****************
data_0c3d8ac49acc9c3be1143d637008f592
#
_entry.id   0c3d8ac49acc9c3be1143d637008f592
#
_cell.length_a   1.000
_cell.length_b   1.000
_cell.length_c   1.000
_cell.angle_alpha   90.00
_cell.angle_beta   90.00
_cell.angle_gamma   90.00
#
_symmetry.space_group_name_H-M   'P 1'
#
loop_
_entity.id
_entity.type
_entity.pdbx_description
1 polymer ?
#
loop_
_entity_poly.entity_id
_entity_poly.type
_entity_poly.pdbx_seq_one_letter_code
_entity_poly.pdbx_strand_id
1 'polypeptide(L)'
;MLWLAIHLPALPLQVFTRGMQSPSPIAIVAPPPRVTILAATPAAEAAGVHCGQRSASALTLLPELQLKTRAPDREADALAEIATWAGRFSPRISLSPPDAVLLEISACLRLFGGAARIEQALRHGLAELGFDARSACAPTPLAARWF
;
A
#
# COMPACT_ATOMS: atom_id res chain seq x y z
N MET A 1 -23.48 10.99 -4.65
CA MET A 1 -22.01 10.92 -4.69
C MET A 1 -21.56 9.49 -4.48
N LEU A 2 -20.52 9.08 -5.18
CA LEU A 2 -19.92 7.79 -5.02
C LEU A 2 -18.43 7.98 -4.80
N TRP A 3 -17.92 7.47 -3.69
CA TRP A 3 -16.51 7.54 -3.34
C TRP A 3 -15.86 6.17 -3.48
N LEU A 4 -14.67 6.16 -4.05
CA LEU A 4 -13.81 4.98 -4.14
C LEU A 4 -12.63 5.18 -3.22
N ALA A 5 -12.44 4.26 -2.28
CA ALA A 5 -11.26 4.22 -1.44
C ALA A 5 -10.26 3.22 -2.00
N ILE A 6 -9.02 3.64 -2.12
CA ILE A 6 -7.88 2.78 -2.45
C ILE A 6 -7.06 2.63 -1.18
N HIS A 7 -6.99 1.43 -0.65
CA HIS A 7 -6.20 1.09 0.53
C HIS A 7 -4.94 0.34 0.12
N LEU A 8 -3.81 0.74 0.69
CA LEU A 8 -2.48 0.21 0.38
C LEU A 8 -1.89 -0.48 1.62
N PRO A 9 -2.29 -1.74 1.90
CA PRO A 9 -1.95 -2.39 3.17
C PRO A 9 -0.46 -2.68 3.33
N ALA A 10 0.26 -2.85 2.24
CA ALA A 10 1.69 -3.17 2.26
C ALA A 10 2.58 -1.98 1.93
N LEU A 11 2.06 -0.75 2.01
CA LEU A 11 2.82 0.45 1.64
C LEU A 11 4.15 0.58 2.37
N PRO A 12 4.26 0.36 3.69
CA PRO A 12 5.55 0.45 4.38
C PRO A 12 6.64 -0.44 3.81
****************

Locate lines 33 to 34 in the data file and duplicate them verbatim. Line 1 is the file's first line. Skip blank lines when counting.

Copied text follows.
C MET A 1 -21.56 9.49 -4.48
N LEU A 2 -20.52 9.08 -5.18